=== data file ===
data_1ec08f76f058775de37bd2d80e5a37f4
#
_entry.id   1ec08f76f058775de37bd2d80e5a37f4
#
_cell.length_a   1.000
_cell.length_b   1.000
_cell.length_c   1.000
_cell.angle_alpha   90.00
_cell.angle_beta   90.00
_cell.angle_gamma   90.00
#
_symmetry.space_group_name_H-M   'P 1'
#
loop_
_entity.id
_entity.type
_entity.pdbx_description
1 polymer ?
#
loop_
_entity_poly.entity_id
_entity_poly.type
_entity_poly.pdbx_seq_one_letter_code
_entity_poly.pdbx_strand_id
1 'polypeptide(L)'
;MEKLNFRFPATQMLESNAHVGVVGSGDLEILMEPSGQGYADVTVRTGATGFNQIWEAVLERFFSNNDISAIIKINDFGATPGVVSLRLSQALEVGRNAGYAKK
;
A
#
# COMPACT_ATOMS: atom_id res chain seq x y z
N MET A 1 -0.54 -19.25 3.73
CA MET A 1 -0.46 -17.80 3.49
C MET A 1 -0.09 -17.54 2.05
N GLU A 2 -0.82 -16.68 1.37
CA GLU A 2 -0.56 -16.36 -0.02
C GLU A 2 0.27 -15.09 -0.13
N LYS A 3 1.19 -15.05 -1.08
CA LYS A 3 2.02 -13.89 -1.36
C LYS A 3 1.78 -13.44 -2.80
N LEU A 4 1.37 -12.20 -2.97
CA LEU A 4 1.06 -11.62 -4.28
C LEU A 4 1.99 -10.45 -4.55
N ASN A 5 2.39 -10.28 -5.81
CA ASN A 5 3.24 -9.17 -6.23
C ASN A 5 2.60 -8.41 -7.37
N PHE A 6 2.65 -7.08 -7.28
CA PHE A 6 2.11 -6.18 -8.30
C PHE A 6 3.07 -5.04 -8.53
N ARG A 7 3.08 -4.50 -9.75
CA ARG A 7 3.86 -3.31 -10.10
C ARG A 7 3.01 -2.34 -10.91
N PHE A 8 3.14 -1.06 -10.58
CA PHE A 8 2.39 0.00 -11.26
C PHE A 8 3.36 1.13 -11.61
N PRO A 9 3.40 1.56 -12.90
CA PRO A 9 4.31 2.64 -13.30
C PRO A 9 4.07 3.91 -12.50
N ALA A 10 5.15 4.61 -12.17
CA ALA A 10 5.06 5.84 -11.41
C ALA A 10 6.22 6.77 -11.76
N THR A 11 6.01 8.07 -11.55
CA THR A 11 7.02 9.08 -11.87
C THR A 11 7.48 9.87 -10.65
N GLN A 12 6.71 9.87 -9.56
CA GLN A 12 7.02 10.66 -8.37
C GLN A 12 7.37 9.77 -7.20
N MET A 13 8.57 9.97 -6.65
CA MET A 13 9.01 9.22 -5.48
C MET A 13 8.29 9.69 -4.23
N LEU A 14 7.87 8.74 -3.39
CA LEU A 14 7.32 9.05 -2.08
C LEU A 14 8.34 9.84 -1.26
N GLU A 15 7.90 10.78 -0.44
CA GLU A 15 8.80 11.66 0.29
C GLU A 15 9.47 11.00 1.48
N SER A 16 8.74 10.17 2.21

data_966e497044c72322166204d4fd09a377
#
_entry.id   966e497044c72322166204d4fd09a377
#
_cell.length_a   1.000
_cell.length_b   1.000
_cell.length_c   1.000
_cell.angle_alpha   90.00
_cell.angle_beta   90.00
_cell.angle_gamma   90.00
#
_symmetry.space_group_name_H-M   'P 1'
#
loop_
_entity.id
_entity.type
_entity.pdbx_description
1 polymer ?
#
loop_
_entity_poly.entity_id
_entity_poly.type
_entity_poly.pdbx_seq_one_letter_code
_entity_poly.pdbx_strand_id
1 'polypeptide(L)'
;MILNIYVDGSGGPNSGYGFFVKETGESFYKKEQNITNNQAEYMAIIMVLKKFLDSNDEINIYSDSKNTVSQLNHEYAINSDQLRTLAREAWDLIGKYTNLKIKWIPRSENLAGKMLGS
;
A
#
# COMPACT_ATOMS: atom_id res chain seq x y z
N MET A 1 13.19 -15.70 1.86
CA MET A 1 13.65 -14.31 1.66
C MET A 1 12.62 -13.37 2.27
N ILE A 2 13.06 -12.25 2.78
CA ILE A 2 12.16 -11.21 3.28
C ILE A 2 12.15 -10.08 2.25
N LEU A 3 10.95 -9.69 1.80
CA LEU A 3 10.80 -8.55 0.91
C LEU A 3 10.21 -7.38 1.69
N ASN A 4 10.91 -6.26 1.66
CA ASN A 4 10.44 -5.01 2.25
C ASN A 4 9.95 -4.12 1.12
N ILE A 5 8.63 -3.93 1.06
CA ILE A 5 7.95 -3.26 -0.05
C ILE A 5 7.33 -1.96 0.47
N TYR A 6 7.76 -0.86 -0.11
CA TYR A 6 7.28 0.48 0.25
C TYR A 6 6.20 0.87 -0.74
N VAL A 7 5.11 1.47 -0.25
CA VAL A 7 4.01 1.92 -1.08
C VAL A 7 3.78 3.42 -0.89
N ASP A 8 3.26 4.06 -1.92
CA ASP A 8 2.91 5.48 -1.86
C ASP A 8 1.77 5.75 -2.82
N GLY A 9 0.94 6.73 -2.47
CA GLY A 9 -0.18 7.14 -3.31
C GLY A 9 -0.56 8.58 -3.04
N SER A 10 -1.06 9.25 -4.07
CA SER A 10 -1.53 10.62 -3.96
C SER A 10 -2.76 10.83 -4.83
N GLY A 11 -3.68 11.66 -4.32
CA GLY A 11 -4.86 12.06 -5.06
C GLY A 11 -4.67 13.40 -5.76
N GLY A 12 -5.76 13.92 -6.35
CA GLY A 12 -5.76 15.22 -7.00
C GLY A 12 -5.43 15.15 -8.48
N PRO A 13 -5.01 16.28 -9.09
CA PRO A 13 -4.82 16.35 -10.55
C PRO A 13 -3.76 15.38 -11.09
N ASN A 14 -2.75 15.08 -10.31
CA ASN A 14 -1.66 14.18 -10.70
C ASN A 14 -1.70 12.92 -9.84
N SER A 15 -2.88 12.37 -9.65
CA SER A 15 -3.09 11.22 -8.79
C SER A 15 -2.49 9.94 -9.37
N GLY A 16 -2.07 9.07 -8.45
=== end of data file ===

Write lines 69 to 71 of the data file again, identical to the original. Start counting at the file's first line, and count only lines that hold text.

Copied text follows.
C MET A 13 8.29 9.69 -4.23
N LEU A 14 7.87 8.74 -3.39
CA LEU A 14 7.32 9.05 -2.08